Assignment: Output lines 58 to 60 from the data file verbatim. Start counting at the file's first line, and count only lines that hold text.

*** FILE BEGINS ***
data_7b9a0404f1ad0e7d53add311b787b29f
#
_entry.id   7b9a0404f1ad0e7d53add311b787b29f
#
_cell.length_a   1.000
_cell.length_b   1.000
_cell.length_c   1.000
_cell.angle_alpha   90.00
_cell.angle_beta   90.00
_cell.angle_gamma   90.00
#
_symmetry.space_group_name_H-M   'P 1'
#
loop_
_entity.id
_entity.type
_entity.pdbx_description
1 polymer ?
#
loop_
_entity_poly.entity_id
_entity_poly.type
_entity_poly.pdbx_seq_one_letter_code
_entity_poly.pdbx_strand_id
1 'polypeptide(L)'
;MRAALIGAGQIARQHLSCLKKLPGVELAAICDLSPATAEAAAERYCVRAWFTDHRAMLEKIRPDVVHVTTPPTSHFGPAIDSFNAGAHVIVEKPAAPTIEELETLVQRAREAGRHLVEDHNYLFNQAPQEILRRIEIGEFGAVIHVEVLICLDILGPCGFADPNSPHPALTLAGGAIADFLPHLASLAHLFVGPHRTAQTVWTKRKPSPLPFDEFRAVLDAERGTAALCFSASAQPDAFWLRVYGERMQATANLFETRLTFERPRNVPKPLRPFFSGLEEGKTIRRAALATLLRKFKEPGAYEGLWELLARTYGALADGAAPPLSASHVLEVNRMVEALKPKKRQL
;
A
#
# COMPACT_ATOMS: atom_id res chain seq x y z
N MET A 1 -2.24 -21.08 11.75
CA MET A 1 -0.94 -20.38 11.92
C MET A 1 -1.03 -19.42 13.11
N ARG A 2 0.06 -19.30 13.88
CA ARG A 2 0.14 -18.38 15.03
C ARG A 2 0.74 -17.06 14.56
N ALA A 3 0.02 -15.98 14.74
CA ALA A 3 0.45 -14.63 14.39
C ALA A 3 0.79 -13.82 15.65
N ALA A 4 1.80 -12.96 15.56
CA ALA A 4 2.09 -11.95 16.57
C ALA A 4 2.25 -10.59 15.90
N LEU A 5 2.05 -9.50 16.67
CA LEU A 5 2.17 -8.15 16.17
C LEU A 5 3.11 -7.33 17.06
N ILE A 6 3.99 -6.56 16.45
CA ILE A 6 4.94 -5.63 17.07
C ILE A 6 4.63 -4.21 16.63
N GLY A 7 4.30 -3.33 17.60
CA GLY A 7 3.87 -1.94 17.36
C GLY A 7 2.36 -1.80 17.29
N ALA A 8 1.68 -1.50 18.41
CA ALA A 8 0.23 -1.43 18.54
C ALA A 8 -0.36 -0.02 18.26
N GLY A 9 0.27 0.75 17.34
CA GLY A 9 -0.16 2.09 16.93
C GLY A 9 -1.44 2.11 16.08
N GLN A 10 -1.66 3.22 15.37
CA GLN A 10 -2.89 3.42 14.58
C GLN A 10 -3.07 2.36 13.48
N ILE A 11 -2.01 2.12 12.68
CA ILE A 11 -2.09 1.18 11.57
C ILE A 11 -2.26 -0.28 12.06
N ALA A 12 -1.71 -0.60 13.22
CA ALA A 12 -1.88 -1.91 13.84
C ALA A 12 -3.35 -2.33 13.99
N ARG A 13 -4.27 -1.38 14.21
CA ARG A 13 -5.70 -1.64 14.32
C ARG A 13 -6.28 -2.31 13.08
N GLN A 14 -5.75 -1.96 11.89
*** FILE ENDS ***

N GLN A 10 -1.66 3.22 15.37
CA GLN A 10 -2.89 3.42 14.58
C GLN A 10 -3.07 2.36 13.48